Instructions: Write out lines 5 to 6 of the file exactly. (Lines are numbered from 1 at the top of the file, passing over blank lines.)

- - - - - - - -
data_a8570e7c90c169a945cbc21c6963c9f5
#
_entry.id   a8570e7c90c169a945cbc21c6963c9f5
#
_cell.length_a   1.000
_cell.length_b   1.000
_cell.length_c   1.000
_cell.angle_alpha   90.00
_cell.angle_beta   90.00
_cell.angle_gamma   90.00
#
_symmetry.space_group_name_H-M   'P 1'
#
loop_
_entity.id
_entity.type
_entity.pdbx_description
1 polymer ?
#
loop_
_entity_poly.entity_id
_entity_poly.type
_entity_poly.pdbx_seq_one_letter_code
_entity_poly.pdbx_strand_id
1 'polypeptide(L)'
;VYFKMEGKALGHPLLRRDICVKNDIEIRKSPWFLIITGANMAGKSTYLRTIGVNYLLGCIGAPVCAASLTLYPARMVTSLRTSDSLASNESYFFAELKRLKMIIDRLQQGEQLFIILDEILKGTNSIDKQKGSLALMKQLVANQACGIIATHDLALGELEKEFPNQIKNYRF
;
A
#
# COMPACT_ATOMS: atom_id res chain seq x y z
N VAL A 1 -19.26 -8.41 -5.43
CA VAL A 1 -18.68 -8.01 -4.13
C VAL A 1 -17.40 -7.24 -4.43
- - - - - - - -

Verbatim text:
_cell.length_a   1.000
_cell.length_b   1.000